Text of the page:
Maybe this death is a reflection of her soul's experience in "The Same Karenin Family", maybe the love for her child is akin to the love that the battered wife felt for her children in "The Family". Regardless of that, this clip forces us not to forget the horrific things that mankind is capable of when hatred is the dominant force. Definitely, along with "The Family", the most emotional clip, and also the one that was better crafted in that sense. Very convincing acting from Lara Fabian.
"Mademoiselle Hyde" - Visual Extravaganza
The strongest song of "Mademoiselle Zhivago" (along with "Vocalise") has the most impressive cinematography, in a once again decadent scenario where we remember the powers of a questionable addiction. In this case, it is that of a man to a female vampire.
This clip almost feels like a sister of "Toccami", because of the sexual undertone - or overtone, actually - that returns here in full force. There are several important differences, though. Here, Lara Fabian shows that she already learned her lesson. She is not the prey, she is the predator. She is just as luscious and sensual, but she is not the one being manipulated and used - the addicted male is the true victim. In fact, he seems to be the main character here, not Lara, and he voices a narration (an element that was also only seen in "Toccami" up until now) that sets the story perfectly.
Lara is either literally called Morphine or is the metaphorical personification of the drug, which, in the end, ends up being the same thing. A red-haired vampire queen, she inhabits the dreams of a man that can no longer live without seeing her and uses morphine to meet her repeatedly. However, this comes at a morbid cost: for each encounter with her, one of his body parts has to be offered to a boatman played by Alan Badoev himself, the director of M. Zhivago. We see the cut fingers, the cut hand, the wound in his shoulder where his arm used to be. We see the palace where all the other vampires participate in what seem like orgies showered with this unlikely visitor's blood. It's gore, it's dirty, it can be shocking for many. These are the reasons why I also think it's perfect. The special effects were turned on to the max in here and the result is visually spectacular. It's understandable why this was one of the most challenging clips to craft.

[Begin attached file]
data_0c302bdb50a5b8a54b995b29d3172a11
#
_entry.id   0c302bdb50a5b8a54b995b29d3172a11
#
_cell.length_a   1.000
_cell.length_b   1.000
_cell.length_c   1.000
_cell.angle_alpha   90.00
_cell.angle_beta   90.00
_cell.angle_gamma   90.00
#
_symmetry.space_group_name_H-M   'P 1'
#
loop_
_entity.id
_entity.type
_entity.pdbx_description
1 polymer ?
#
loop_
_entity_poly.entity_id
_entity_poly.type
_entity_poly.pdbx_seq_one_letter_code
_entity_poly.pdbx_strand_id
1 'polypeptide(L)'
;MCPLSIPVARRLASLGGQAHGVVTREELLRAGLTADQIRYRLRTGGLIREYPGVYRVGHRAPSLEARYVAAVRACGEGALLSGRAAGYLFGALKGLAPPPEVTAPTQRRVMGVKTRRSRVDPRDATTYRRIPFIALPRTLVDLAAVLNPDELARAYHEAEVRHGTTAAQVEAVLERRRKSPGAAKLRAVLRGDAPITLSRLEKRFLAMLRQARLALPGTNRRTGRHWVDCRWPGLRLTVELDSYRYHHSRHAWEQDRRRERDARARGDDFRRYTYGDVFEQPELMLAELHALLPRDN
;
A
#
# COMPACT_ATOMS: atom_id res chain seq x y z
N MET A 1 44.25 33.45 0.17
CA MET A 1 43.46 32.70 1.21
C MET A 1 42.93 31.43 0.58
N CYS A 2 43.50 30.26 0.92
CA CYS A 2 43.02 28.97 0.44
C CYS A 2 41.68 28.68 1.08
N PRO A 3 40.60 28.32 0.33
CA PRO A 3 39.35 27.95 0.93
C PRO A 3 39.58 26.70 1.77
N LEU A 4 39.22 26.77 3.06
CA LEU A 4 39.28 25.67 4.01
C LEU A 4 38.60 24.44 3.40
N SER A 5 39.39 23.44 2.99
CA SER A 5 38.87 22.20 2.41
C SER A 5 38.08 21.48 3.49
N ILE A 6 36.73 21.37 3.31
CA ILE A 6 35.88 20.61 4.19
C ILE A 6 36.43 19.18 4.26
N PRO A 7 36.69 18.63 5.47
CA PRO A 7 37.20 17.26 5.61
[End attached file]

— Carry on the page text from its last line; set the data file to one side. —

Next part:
Using the addiction to this vampire as a way of approaching drug addiction was very original and unexpected. In the end, it is clear how drugs consume people as much as people consume drugs, until life itself is lost in this vicious cycle.
Drugs will always exist, waiting for their next victim just like this vampire will continue wandering in her palace until another man or woman (gender is no constraint in this clip) gives in to the temptation. It is up to people not to take them in ways that damage them. Morphine itself does have beneficial medical uses. But too much of an apparently good thing can kill. The message was delivered and the aggressive images may have been intentionally shown to forcefully sensitize people to this matter. It is unfortunate that, for many, the only feelings that remain are either amazement because of the visuals or shock because of the crudeness. Not every viewer is necessarily taking a concrete message out of this clip, but the director does not need to do any more than he has already done. At the most, one could argue that he could have done less, gone less far. That will depend on each viewer's sensitivity.
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The newest and long awaited album of Lara Fabian, to be released in April 15, 2013, with 17 new songs and several musical interludes that provide a unique and continuous musical experience lasting for almost two hours. Get immersed in this universe!
The album that serves as the foundation for the entire project of Mademoiselle Zhivago. Discover the songs that inspired the videos.